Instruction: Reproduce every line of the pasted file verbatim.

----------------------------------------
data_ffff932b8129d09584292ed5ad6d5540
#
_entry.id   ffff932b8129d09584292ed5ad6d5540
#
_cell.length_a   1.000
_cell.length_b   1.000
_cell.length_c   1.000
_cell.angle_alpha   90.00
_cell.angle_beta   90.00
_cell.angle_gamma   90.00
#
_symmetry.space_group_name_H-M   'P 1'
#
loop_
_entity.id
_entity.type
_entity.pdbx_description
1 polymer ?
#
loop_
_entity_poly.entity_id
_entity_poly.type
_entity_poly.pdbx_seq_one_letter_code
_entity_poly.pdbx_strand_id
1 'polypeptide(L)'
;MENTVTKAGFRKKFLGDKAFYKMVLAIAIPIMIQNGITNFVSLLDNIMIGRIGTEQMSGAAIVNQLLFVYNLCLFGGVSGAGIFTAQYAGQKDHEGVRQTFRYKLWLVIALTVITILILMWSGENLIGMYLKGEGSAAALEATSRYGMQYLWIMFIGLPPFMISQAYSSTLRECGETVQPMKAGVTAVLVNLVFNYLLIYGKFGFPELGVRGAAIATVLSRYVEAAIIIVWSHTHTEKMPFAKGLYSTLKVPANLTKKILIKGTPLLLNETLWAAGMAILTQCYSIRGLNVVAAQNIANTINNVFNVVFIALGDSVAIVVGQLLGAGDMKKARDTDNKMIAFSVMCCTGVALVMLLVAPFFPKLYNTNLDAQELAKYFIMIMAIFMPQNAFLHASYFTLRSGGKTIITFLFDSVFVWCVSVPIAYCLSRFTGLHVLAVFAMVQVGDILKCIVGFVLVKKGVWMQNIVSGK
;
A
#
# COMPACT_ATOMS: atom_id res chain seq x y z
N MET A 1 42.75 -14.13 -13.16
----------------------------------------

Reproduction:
data_ffff932b8129d09584292ed5ad6d5540
#
_entry.id   ffff932b8129d09584292ed5ad6d5540
#
_cell.length_a   1.000
_cell.length_b   1.000
_cell.length_c   1.000
_cell.angle_alpha   90.00
_cell.angle_beta   90.00
_cell.angle_gamma   90.00
#
_symmetry.space_group_name_H-M   'P 1'
#
loop_
_entity.id
_entity.type
_entity.pdbx_description
1 polymer ?
#
loop_
_entity_poly.entity_id
_entity_poly.type
_entity_poly.pdbx_seq_one_letter_code
_entity_poly.pdbx_strand_id
1 'polypeptide(L)'
;MENTVTKAGFRKKFLGDKAFYKMVLAIAIPIMIQNGITNFVSLLDNIMIGRIGTEQMSGAAIVNQLLFVYNLCLFGGVSGAGIFTAQYAGQKDHEGVRQTFRYKLWLVIALTVITILILMWSGENLIGMYLKGEGSAAALEATSRYGMQYLWIMFIGLPPFMISQAYSSTLRECGETVQPMKAGVTAVLVNLVFNYLLIYGKFGFPELGVRGAAIATVLSRYVEAAIIIVWSHTHTEKMPFAKGLYSTLKVPANLTKKILIKGTPLLLNETLWAAGMAILTQCYSIRGLNVVAAQNIANTINNVFNVVFIALGDSVAIVVGQLLGAGDMKKARDTDNKMIAFSVMCCTGVALVMLLVAPFFPKLYNTNLDAQELAKYFIMIMAIFMPQNAFLHASYFTLRSGGKTIITFLFDSVFVWCVSVPIAYCLSRFTGLHVLAVFAMVQVGDILKCIVGFVLVKKGVWMQNIVSGK
;
A
#
# COMPACT_ATOMS: atom_id res chain seq x y z
N MET A 1 42.75 -14.13 -13.16